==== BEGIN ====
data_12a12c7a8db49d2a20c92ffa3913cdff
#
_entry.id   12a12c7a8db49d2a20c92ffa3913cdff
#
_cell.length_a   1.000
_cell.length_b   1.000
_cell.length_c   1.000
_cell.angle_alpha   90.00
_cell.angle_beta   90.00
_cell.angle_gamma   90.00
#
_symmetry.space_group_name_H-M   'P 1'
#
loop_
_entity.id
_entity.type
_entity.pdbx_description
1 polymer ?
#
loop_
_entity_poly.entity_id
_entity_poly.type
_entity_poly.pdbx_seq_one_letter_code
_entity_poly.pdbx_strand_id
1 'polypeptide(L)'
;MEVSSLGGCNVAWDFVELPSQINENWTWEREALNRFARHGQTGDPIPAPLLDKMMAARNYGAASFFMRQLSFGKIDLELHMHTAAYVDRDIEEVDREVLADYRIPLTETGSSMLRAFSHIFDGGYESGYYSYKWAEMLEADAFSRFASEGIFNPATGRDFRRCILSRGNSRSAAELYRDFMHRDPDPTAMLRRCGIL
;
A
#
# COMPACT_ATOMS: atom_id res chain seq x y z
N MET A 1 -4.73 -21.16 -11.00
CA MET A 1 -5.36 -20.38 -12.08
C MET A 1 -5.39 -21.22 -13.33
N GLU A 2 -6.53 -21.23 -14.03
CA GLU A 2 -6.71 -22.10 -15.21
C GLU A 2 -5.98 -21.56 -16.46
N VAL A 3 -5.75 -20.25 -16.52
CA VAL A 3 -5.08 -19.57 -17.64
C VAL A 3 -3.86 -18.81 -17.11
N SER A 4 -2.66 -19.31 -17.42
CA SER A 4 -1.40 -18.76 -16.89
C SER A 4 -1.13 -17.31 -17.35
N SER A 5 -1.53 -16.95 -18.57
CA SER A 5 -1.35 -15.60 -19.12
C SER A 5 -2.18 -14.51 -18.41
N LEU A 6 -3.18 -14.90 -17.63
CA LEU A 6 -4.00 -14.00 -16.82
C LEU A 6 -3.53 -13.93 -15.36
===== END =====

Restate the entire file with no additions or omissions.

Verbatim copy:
data_12a12c7a8db49d2a20c92ffa3913cdff
#
_entry.id   12a12c7a8db49d2a20c92ffa3913cdff
#
_cell.length_a   1.000
_cell.length_b   1.000
_cell.length_c   1.000
_cell.angle_alpha   90.00
_cell.angle_beta   90.00
_cell.angle_gamma   90.00
#
_symmetry.space_group_name_H-M   'P 1'
#
loop_
_entity.id
_entity.type
_entity.pdbx_description
1 polymer ?
#
loop_
_entity_poly.entity_id
_entity_poly.type
_entity_poly.pdbx_seq_one_letter_code
_entity_poly.pdbx_strand_id
1 'polypeptide(L)'
;MEVSSLGGCNVAWDFVELPSQINENWTWEREALNRFARHGQTGDPIPAPLLDKMMAARNYGAASFFMRQLSFGKIDLELHMHTAAYVDRDIEEVDREVLADYRIPLTETGSSMLRAFSHIFDGGYESGYYSYKWAEMLEADAFSRFASEGIFNPATGRDFRRCILSRGNSRSAAELYRDFMHRDPDPTAMLRRCGIL
;
A
#
# COMPACT_ATOMS: atom_id res chain seq x y z
N MET A 1 -4.73 -21.16 -11.00
CA MET A 1 -5.36 -20.38 -12.08
C MET A 1 -5.39 -21.22 -13.33
N GLU A 2 -6.53 -21.23 -14.03
CA GLU A 2 -6.71 -22.10 -15.21
C GLU A 2 -5.98 -21.56 -16.46
N VAL A 3 -5.75 -20.25 -16.52
CA VAL A 3 -5.08 -19.57 -17.64
C VAL A 3 -3.86 -18.81 -17.11
N SER A 4 -2.66 -19.31 -17.42
CA SER A 4 -1.40 -18.76 -16.89
C SER A 4 -1.13 -17.31 -17.35
N SER A 5 -1.53 -16.95 -18.57
CA SER A 5 -1.35 -15.60 -19.12
C SER A 5 -2.18 -14.51 -18.41
N LEU A 6 -3.18 -14.90 -17.63
CA LEU A 6 -4.00 -14.00 -16.82
C LEU A 6 -3.53 -13.93 -15.36